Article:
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Study to tackle why so many golden retrievers get cancer

At not quite 9 months of age, Cali has accomplished a lot. She knows her basic commands — that includes offering a soft yellow paw in both the standard shake, and an enthusiastic high five. She turns any occasion into a party, as I discovered Monday when we met at Partridge Animal Hospital in St. Petersburg.

And she may help unlock a mystery that has baffled many a veterinarian and grief-stricken family: Why do so many golden retrievers get cancer?

Cali is a healthy participant in the Morris Animal Foundation's Golden Retriever Lifetime Study. It aims to recruit at least 3,000 dogs between ages 6 months and 2 years for an observational study planned to go on for 10 years at a cost of $25 million. Goldens all over the United States are needed for the project, which requires owners to bring their dogs to their own vet every year for a thorough exam and complete detailed questionnaires about diet and lifestyle.

Once she saw how happy Cali was to visit her vet, Dr. David Landers, Pamela Hogle felt comfortable committing to the study. Landers will be doing a lot of the work — and is happy to, being a big fan of the breed himself.

Hogle's inspiration was another beloved golden, Oriel, who died of cancer two years ago at age 13.

"When you think about why people love their dogs, Oriel was the embodiment of all of those reasons,'' said Hogle, a St. Petersburg freelance editor who works with a service dog organization in California. "She was sweet, gentle, calm, but always up for an adventure.''

Canine cancer is the leading disease cause of death in dogs over age 10. Goldens appear to be among the most susceptible, but no breed is immune. The study aims to establish whether cancer disproportionately afflicts certain dogs — and why.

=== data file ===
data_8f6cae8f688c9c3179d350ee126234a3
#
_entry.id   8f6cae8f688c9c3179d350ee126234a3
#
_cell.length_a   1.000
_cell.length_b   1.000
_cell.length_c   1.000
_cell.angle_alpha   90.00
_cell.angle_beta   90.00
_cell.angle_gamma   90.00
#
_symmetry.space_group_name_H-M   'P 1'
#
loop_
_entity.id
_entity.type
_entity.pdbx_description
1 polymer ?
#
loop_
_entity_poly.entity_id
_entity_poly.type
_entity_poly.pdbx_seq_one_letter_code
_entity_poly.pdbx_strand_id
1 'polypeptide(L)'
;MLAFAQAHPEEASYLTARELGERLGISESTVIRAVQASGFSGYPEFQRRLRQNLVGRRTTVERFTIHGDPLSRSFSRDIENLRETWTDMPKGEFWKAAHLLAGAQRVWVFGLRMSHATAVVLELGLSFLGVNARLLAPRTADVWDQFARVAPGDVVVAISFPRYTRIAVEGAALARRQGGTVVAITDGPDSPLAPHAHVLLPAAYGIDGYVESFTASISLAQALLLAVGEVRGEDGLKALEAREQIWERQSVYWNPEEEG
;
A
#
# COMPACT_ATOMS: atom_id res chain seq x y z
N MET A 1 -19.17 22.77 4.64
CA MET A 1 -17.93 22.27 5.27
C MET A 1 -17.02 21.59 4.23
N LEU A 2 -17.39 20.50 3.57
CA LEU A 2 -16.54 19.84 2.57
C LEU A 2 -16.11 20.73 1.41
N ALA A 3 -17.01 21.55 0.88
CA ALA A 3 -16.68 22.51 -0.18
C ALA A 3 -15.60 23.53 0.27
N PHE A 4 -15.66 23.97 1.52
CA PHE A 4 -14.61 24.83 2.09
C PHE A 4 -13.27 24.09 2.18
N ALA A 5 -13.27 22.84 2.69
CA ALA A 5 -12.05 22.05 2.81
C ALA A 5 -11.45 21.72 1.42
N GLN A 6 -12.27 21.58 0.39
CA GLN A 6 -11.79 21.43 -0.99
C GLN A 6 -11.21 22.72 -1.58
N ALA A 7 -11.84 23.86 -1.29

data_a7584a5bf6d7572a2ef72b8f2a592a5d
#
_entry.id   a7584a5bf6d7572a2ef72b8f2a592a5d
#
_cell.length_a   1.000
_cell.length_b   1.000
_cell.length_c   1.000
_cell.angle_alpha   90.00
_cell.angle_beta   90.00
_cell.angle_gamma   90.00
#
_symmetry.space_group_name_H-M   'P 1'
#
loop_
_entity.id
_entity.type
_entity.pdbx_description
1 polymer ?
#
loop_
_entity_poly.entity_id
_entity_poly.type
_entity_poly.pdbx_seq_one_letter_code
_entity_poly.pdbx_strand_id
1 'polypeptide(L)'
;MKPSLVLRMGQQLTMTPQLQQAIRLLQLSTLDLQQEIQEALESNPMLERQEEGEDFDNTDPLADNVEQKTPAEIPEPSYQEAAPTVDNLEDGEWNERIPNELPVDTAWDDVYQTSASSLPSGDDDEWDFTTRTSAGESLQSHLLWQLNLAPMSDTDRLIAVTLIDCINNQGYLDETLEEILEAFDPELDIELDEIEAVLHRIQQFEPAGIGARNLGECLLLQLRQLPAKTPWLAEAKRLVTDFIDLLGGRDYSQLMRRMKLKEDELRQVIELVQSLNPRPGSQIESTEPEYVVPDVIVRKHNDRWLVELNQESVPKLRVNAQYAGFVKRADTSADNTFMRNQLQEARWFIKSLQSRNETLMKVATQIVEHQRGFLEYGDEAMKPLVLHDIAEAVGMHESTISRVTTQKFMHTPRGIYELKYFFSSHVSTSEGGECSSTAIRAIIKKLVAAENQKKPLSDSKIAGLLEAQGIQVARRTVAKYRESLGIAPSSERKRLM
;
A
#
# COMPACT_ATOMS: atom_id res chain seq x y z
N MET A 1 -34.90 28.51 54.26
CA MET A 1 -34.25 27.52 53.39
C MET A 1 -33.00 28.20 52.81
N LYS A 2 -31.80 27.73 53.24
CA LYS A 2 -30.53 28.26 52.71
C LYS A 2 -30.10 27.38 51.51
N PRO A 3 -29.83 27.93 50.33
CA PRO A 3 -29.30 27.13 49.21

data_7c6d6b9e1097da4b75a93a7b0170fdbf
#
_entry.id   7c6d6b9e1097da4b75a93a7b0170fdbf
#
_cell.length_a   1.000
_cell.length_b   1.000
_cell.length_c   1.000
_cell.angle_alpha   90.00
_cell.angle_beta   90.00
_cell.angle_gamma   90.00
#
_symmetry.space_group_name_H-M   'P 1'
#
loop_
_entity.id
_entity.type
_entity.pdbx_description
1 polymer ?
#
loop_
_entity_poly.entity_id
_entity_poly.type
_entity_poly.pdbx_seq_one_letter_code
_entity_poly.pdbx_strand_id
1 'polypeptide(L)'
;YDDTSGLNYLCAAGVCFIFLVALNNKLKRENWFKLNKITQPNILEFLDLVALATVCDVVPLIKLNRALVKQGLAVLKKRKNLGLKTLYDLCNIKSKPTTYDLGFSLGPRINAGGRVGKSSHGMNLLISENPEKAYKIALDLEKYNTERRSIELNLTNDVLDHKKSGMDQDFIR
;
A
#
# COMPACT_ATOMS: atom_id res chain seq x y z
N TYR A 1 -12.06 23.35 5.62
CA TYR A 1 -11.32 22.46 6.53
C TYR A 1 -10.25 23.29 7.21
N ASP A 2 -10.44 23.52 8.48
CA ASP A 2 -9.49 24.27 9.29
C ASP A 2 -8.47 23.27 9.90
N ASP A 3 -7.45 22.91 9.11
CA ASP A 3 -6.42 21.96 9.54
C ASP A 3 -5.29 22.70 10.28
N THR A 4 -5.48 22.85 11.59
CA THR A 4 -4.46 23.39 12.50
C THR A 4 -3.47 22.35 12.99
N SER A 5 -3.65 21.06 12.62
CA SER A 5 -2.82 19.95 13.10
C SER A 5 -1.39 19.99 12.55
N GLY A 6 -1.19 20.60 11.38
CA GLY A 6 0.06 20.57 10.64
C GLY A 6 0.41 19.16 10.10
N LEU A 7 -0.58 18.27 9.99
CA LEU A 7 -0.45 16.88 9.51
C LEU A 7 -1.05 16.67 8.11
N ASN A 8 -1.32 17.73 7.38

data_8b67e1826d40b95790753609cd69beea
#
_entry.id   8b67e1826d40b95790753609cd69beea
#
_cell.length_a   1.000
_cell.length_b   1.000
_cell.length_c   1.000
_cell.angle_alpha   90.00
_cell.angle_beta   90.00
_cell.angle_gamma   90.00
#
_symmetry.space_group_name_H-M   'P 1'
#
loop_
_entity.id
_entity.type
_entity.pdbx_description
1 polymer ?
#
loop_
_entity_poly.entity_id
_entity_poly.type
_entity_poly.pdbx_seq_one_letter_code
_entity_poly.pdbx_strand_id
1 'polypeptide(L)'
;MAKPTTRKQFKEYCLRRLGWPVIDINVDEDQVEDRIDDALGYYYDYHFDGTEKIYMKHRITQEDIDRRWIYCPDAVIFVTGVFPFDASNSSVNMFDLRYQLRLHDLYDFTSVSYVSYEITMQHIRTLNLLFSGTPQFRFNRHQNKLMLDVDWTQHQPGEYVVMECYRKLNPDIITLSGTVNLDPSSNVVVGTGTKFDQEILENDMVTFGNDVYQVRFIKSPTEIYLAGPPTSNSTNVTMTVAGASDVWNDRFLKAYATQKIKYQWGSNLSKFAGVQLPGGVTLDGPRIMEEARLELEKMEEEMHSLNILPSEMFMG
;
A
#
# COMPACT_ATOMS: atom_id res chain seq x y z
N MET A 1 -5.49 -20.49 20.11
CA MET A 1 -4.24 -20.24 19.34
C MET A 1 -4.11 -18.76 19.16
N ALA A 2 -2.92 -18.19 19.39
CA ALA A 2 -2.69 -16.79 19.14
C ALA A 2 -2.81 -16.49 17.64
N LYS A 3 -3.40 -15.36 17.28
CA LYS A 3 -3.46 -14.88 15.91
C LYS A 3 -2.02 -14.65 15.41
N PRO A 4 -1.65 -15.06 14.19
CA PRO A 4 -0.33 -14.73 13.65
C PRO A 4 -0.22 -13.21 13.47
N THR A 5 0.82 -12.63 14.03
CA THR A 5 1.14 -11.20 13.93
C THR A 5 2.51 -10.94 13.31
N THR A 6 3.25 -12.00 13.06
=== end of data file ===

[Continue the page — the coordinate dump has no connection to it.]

Dr. David Haworth, a veterinarian who is president and CEO of Denver-based Morris Animal Foundation, described the golden study as the canine equivalent of the famous Framingham Heart Study. Morris (you may have seen the group promoted by its most famous board member, actor Betty White) has funded scientific research for 65 years. But this, Haworth said, is the largest veterinary study ever.

It could reveal information valuable to human health, too. Two cancers common in goldens — lymphoma and osteosarcoma — have so many molecular similarities to the human diseases that they're considered models for studying the conditions in people.

But the primary purpose is to help dogs by examining the genetic, environmental and lifestyle factors that may contribute to cancer and other disorders. With that kind of information, in the future vets and pet owners might be able to find a cancer early enough to cure it — or even prevent it altogether.

"Wouldn't it be great if we could tell someone like Cali's owner whether her dog has a high predisposition to a certain cancer so we can catch it really early?'' Haworth said. "Or if we know what a cancer's pathway is, our drug partners can find a way to intervene.''

Goldens are one of America's most popular breeds. But Haworth (whose puppy Bridger is in the study) explained the main reason they're using purebreds is because they are so genetically similar, it's easier to detect differences that might be connected to disease.

Which prompted me to ask: Are mixed-breed dogs and cats healthier than purebreds?

He paused. "That's controversial. There have been conflicting studies. For the most part, purebred dogs that are responsibly bred — by which I mean breeders are paying attention to health conditions — are as healthy as mixed breeds.''

It will be a while until results start coming out of the Golden Retriever Lifetime Study. Meanwhile, we can do a lot to protect the furriest members of our families. Do your homework before you get a pet, and if you want a purebred, ask your vet how to find a reputable breeder. Look for changes in your dog or cat that might be a signal of trouble; as in people, some canine cancers can be successfully treated if caught early. Keep current on checkups (even if, unlike Cali, yours doesn't adore the vet).

And if you have a healthy young golden, consider joining the study (get details at morrisanimalfoundation.org). You both could be doing a lot for your four-legged and two-legged friends.

Cali is a healthy participant in the Morris Animal Foundation’s Golden Retriever Lifetime Study.

Courtesy of Pamela Hogle

Cali is a healthy participant in the Morris Animal Foundation’s Golden Retriever Lifetime Study.

On the Web

To see a video of Cali, go to tampabay.com and click on Links in today's Times.

Study to tackle why so many golden retrievers get cancer

08/22/13 [Last modified: Thursday, August 22, 2013 5:29pm]
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